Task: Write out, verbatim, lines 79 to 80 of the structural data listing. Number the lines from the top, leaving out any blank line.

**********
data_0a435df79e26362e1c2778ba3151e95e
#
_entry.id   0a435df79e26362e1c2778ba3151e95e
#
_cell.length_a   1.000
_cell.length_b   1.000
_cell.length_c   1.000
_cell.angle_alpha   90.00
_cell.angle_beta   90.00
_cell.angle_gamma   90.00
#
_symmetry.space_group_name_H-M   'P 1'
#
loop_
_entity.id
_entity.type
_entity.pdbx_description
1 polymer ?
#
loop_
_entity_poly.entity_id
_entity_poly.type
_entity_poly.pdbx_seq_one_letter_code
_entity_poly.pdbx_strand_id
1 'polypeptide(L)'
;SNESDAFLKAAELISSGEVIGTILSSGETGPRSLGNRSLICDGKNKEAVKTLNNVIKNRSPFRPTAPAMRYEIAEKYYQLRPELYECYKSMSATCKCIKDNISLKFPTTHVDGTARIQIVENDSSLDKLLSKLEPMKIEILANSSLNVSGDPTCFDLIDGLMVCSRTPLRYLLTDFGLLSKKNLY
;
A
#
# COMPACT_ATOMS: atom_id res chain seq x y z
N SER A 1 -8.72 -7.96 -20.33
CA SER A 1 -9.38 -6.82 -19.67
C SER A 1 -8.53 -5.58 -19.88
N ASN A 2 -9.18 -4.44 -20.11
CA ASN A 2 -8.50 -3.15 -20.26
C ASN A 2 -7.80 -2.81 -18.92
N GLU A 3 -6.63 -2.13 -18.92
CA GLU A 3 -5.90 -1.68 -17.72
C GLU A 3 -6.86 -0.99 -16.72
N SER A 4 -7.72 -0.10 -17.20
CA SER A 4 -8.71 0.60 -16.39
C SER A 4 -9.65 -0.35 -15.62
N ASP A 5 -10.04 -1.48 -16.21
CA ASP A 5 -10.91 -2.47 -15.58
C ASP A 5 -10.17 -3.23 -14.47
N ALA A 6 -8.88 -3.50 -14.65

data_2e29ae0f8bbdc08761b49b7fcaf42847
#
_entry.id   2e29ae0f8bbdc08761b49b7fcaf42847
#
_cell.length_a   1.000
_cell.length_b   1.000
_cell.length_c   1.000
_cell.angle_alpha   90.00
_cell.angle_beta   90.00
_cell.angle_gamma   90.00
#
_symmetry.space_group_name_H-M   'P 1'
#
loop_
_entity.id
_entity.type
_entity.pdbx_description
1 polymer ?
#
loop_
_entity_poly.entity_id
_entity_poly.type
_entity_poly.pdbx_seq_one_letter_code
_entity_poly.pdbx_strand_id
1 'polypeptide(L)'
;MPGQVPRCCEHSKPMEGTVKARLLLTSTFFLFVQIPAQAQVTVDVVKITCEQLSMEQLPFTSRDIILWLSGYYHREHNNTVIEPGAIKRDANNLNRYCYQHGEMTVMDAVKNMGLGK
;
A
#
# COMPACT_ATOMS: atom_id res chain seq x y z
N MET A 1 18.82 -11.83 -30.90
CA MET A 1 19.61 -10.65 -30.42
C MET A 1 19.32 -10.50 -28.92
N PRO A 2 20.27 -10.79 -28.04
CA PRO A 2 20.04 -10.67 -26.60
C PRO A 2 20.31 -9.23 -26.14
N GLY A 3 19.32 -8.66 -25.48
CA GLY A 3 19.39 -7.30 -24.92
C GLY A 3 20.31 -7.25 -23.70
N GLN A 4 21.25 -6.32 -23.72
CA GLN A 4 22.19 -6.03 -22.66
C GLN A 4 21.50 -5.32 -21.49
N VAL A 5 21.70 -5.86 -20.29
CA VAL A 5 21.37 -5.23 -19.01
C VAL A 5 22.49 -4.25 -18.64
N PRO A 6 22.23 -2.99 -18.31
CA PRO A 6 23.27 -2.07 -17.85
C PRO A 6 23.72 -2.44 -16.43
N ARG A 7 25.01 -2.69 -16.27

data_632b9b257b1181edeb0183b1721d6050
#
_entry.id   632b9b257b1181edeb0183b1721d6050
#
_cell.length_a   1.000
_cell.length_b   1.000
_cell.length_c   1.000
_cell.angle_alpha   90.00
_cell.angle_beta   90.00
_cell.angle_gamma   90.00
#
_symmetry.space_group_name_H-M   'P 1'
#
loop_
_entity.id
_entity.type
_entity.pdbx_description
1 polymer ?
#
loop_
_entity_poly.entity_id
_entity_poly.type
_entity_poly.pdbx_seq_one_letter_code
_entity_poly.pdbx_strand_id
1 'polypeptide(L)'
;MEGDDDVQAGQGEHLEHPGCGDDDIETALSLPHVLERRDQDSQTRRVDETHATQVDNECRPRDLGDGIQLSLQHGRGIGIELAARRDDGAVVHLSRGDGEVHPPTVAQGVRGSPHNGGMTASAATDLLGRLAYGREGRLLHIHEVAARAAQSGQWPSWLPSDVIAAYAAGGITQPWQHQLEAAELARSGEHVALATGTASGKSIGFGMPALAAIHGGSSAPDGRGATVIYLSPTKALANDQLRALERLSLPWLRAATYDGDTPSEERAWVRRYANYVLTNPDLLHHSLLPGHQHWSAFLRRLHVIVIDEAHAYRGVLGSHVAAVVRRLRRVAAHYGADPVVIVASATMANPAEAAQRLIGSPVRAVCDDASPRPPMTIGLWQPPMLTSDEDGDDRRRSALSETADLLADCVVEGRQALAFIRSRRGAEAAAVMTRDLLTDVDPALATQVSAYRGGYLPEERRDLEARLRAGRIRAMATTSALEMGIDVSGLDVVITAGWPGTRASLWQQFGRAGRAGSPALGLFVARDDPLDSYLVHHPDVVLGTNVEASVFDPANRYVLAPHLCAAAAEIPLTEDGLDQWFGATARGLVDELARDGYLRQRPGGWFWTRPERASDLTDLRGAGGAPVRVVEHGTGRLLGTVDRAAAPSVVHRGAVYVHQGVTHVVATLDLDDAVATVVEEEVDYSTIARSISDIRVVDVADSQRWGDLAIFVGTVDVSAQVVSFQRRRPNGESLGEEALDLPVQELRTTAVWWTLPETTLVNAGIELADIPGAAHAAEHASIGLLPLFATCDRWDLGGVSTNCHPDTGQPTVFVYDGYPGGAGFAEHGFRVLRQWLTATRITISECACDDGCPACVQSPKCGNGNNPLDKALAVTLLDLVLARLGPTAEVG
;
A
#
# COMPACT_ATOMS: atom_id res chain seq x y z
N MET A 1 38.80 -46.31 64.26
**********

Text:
C MET A 1 19.32 -10.50 -28.92
N PRO A 2 20.27 -10.79 -28.04